Susu association pushes for powers — But BoG says no

Susu association pushes for powers

 The Ghana Co-operative Susu Collectors Association (GCSCA) has called on the Bank of Ghana (BoG) to grant the association the right to sanction susu operators who do not conform to the regulatory regime of the industry.

The power to sanction, it said, should complement the association’s current power, which borders only on partial regulation under the ultimate supervision of the BoG.

The General Secretary of the GCSCA, Mr Obed Yaw Asamany, told the GRAPHIC BUSINESS on the sidelines of a sensitisation workshop in Accra that the power to sanction was needed to ensure sanity in the operations of the collectors.

The aim of the workshop was to attain a comprehensive self-regulatory business environment to ensure proper sanity in the operation of susu and security of clients’ savings.

Following a review of the Non-Bank Financial Institution Act 2008 (Act 774), which included susu operations as a Tier 4 activity, and under that Tier category of the regulatory requirement; the GCSCA secured supervisory mandate from the central bank.

The Tier 4 comprises activities undertaken by individual susu collectors, susu enterprises, individual money lenders and money lending enterprises.

The Act states that all Tier 4 operators shall belong to an umbrella association such as GCSCA. Subsequently, the central bank directed the GCSCA to assume partial regulatory function of operators in the country under the supervision of BoG.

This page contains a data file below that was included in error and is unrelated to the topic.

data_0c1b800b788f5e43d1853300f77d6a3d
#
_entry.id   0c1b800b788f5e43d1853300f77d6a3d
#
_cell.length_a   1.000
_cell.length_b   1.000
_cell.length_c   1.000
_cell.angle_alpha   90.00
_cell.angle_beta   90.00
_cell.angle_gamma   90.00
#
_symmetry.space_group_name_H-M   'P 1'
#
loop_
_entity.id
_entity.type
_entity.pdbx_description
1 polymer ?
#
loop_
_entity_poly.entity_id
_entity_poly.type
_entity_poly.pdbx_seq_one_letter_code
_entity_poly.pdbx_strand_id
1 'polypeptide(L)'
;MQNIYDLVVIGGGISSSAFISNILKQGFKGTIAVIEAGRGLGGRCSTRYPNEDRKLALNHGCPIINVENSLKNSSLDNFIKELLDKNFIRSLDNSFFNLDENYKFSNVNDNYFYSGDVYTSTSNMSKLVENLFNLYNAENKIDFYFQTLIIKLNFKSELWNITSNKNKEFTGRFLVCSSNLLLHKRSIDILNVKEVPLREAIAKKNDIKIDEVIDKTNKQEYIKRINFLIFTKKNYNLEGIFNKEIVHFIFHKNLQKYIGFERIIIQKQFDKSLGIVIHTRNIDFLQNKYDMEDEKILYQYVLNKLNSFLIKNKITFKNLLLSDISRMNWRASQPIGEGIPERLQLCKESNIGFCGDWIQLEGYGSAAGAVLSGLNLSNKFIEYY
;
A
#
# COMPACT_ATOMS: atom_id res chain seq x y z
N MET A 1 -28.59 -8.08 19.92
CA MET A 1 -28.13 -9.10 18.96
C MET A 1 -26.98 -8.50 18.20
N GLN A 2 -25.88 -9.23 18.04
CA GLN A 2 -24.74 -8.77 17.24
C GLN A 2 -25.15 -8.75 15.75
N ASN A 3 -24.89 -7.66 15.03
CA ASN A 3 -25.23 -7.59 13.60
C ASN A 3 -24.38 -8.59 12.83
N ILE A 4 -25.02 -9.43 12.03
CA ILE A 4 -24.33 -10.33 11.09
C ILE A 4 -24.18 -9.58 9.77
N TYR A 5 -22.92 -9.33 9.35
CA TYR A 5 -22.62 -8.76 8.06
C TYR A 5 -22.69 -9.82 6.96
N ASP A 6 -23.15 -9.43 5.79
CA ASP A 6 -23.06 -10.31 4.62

The general secretary also bemoaned the unwillingness of some members to belong to the association, explaining that such attitudes were inimical to its growth.

“Another challenge has been the collection and collation of statistical data from susu collectors. Some have suggested that the reporting scheme has been laborious and that has created difficulties for members to conform to the reporting practice,” he said.

Mr Asamany said those circumstances compromised the purpose and objectives of the self-regulation and supervision mandate delegated to the GCSCA.

Illegal operators

Presently, a large number of susu collectors are operating without licences.

A study conducted on the industry revealed that only 472 operators out of a total of 1,500 had formal licences from the Bank of Ghana.

Mr Asamany indicated that the small number, which represents 31 per cent, implied that a large chunk of operators were not credible and as such the security of clients’ savings was not guaranteed.

“The GCSCA must be provided with the mandate to cause the arrest and prosecution of illegal collectors because of the central bank’s delay in taking action on illegal susu operators and that is affecting the compliance of our members,” he noted.

Reaction by Bank of Ghana

A representative from the Other Financial Institutions Supervision Department of the Bank of Ghana, Mr Stephan Nortey, for his part noted that it was not the duty of the association to sanction individuals if they go contrary to the law.

He advised them to rather find an innovative approach to convince susu collectors who were not part of the umbrella body to join in order to sensitise the industry.

He also urged Metropolitan, Municipal and District Assemblies (MMDAs) to request for licence or letter of introduction from the regulatory authority before registering susu collectors to operate in their locality.


Source: GraphicOnline

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